Automobiles break language barriers.
When you mingle with Czechs, Germans, Swiss, French, Austrians, and Italians in any European auto museum, you only need one universal translator to understand one another: And that is the automobile. In the eight auto museums I visited in 20 destinations of my European tour, I, along with all other automobile enthusiasts from all over the world, gravitated to the same iconic cars, touched the same metal beasts, oohed and aahed over the same engines, and gamely posed with the same shiny, moving landmarks of history.
In a nuthsell, here was my itinerary: At the Czech Republic, I went to Mlada Boleslav, to the Skoda Auto Museum, which portrays more than 100 years of automotive history. From there I went to Munich, Germany to check the BMW Welt and Museum. Then it was off to Salzburg, Austria to see the private collection of Manfred Rotschne (at the Manro Classic auto and music museum). Then off to Stuttgart to visit the Mercedes Benz and the Porsche museums. Then at Alsace, France, I checked on the National Automobile Museum in Mulhouse, and to Lucerne, Switzerland for the Swiss Museum of Transport. At Monaco, I gazed at Prince Rainier III’s private car collection.
I’m not kidding, folks. Here’s the amazing evidence:
The Skoda Auto Museum
I have to admire the Czechs for their remarkable loyalty to their own brands. At the Skoda Auto Museum, Libor Peichl’s family stood out. It wasn’t their first time to the museum. Just for being such loyal Skoda brand owners, I wished that the founders of the Skoda brand could now interact with Libor Peichl. The founders of the car manufacturing company in Mlada Boleslav were Vaclav Laurin (who was an excellent craftsman and engineer) and Vaclav Klement (himself an expert in organizations and commerce). The company would later be known under the brand name Skoda. At the museum, automobile classics of the 1900s are there for the (picture) taking, and be fascinated by the story of how MladaBoleslav was included in the race from Paris to Berlin.
From the main train station of Salzburg, it’s a 20-minute bus ride to the Manro Auto and Music Museum. Therese Rotschne, 20, daughter of real estate businessman and car collector Manfred Rotschne, 60, probably knows more classic cars than many other guys I know. The museum was opened in 2009 and features the classics, sports cars, racecars, motorcycles, and even old bicycles and musical instruments (Manfred used to be in a band). The façade of the Manro Auto and Music Museum is visible from the main road.
Munich, Germany – BMW Museum
The traffic-stopping BMW Welt at OlympiaPark 1 is a must-see. The area at Am Olympiapark 1, 80809, München is where the BMW Welt, the Museum, the production plant and the BMW world headquarters office building (which takes the form of a 331-foot-tall four-cylinder tower) are situated.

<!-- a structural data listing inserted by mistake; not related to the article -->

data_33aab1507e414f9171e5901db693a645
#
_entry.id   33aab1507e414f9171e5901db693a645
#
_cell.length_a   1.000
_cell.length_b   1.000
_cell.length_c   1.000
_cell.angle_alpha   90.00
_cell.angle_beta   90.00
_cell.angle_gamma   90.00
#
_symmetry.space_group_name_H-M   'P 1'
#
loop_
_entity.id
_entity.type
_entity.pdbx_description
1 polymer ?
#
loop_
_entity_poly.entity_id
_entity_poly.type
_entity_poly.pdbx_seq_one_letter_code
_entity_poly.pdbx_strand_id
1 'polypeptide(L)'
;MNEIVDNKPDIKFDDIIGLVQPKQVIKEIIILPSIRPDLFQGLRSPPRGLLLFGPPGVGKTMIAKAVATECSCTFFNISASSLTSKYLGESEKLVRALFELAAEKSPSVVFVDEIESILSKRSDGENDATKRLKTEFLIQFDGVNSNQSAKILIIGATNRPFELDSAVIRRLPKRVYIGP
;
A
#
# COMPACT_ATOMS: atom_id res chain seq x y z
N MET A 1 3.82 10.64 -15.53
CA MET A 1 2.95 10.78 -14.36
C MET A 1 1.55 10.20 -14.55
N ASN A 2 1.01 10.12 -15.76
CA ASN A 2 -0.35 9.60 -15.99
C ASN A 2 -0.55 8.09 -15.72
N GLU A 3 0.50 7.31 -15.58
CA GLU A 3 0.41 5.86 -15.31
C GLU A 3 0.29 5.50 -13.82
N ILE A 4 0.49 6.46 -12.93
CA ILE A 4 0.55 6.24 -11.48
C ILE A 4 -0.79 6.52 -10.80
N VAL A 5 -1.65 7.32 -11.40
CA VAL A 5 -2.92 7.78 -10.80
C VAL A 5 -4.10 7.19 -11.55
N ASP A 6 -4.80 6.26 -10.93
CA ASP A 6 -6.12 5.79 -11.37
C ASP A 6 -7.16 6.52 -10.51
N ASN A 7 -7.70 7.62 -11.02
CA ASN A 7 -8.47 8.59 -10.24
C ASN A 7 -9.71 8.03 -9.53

Stuttgart –Mercedes-Benz Museum
The Mercedes-Benz museum—a tall but compact building providing 16,500 sqm of exhibition space on a lot of only 4,800 sqm.–is perhaps the most impressive auto museum I’ve been in. The architecture alone is astounding: A silver structure with two floor glass panels, behind which is the transition between two exhibition levels and the big construction “twist”, an imposing, rounded gleaming body that rises 47.5 meters high to dominate the skyline. A silver elevator like a giant capsule takes you to the top of the building where the exhibition begins. The organizational principle is, like what Christian Holl, author of the “Mercedes-Benz Museum Stuttgart”, a double helix.
Visitors are transported back in time to 1886—to the birth of the legend that surrounds the pioneering invention of Gottlieb Daimler and Carl Benz. As one Legend room follows another, the chronological tour descends through seven floors and 125 years of automotive history.
Stuttgart Porsche Museum
For Porsche loyalists, this can be the best gift you’d ever give to yourself. Enjoy an up-close experience of the history of Porsche. The museum shows more than 80 vehicles, exemplifying the beginnings to the present days. Located at Porscheplatz in Zuffenhausen, it’s Porsche in an ambience that truly fits this phenomenal brand.
Alsace France – Cité de l’Automobile
This is probably one of the most prestigious car collections in the world, seeing itself as being to cars what the Louvre is to art. Check the Bugatti Royales, including the famous Coupé Napoléon, the 150 Bugatti, Hispano-Suiza, Ferrari, Rolls-Royce, Maserati, Maybach, and Mercedes models. It can be dizzying to try to take in the hundreds of cars from all the historical periods.
A former Mulhouse woollen mill, with its typically 19th century architecture, this museum began when Fritz Schlumpf established his fabulous collection of 437 cars belonging to 97 different brands.
The Royalty’s collection, Principality of Monaco
The private collection of His Serene Highness Prince Rainier II—over 100 of them—is housed in a 4,000 sqm area and categorized according to his wishes by class or period: Military, popular, veteran, vintage, sports cars, classic and prestige, with a special section for horse-drawn carriages. There, one can marvel at a De Dion Bouton 1903, Renault 11 cv 4 cylinder Torpedo 1911, Parnhard Levassor 1913, Ford T 1924 and models from Maserati, Jaguar, Mercedes, Rolls Royce and Chrysler fit for a king.
Swiss Museum of Transport
Among the eight I have visited, this is probably the most comprehensive. It shows the development of transport and mobility on road, rail, water and even in space. It also covers modern communications in a manner that is diverse and exciting. Over 3,000 items, covering an exhibition area of some 20,000 sqm are spread out and housed in attractions such as a film theater, planetarium, the Swiss arena and the Gotthard Tunnel Show. Rounding things off with the Hans Erni Museum, a visit to the Swiss Museum of Transport is nothing short of memorable.